US lawmakers reach deal to repeal transgender bathroom law
US lawmakers announced an agreement to repeal a controversial North Carolina state law that curbs legal protections for the LGBT people and sets rules that affect transgender access to public bathrooms, the media reported.
Republicans Phil Berger, the Senate leader, and Tim Moore, the House speaker, announced late Wednesday that they had reached the agreement with the state's new Democratic Governor Roy Cooper, the New York Times reported.
A bill repealing House Bill 2, which the legislature will consider on Thursday, was signed March 2016 by former North Carolina Governor Pat McCrory, a Republican.
One of the most contentious measures of the bill requires transgender people in public buildings to use the bathroom that corresponds with the gender on their birth certificate.
"Compromise requires give and take from all sides, and we are pleased this proposal fully protects bathroom safety and privacy," Berger and Moore said in a joint statement.
"I support the House Bill 2 repeal compromise that will be introduced tomorrow (Thursday)," Cooper said.
"It's not a perfect deal, but it repeals House Bill 2 and begins to repair our reputation," the New York Times quoted the Governor as saying.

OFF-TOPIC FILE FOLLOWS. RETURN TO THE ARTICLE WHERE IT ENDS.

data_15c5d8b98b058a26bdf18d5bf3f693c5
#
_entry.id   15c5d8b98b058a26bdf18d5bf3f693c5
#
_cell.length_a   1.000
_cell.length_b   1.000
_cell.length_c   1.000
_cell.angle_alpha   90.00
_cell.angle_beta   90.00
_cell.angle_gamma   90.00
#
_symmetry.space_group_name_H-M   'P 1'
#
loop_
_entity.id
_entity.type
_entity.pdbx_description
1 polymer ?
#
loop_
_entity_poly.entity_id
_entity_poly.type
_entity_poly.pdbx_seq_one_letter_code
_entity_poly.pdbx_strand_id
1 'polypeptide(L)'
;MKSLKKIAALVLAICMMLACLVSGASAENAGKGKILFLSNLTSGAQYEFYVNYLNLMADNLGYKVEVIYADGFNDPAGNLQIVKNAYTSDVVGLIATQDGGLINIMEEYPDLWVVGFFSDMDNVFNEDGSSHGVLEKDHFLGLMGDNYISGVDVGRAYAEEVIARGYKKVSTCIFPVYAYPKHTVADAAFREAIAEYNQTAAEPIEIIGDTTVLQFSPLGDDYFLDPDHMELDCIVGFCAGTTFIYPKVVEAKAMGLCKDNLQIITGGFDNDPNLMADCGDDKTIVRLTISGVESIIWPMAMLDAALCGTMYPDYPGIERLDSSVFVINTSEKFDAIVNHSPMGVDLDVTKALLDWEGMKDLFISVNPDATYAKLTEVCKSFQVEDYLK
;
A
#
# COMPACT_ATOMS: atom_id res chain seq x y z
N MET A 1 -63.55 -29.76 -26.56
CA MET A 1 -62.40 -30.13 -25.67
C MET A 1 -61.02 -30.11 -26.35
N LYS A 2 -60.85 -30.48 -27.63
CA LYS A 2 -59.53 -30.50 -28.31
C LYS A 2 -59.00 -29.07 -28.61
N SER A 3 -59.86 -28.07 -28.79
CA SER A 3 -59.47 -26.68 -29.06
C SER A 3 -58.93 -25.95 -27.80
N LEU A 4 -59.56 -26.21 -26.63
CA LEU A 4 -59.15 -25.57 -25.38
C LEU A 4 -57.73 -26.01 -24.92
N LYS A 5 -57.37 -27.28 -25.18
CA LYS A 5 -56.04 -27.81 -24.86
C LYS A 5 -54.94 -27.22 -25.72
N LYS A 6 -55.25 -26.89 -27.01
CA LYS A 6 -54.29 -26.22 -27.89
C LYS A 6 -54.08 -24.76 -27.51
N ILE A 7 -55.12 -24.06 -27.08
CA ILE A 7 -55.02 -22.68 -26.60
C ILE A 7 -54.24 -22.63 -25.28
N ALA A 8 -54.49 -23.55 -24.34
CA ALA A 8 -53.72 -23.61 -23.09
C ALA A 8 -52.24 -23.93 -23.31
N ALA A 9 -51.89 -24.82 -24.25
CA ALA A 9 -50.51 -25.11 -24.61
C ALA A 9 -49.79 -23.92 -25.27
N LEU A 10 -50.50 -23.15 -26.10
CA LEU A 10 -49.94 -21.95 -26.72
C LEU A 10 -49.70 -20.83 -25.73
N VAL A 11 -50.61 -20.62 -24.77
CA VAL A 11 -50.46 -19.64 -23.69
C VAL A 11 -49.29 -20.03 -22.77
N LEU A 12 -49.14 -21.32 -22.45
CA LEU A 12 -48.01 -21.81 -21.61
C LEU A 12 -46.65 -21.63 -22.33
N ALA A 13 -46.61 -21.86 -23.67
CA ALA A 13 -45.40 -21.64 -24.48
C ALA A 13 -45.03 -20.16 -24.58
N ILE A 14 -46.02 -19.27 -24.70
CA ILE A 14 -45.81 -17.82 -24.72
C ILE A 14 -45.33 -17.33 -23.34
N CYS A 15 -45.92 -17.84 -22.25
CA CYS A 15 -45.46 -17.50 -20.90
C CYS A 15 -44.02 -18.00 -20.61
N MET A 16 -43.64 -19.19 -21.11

However, gay rights advocates raised objections, arguing that the agreement would continue to allow discrimination.
Chris Sgro, Executive Director of the gay rights group Equality North Carolina, said that the proposal "keeps North Carolina as the only state in the country obsessed with where trans people use the restroom through law."
The announcement on Wednesday came after months of acrimony over the bill and a seeming inability to find middle ground after numerous efforts.
Conservative legislators, citing safety concerns, have been worried about the idea of men using women's restrooms since the Charlotte city government, in February 2016, passed an ordinance that allowed transgender people to use the restroom of their choice, the daily said.
Charlotte officials repealed that ordinance in December as part of the efforts to broker a compromise in the state capital, but that effort failed dramatically during a special legislative session.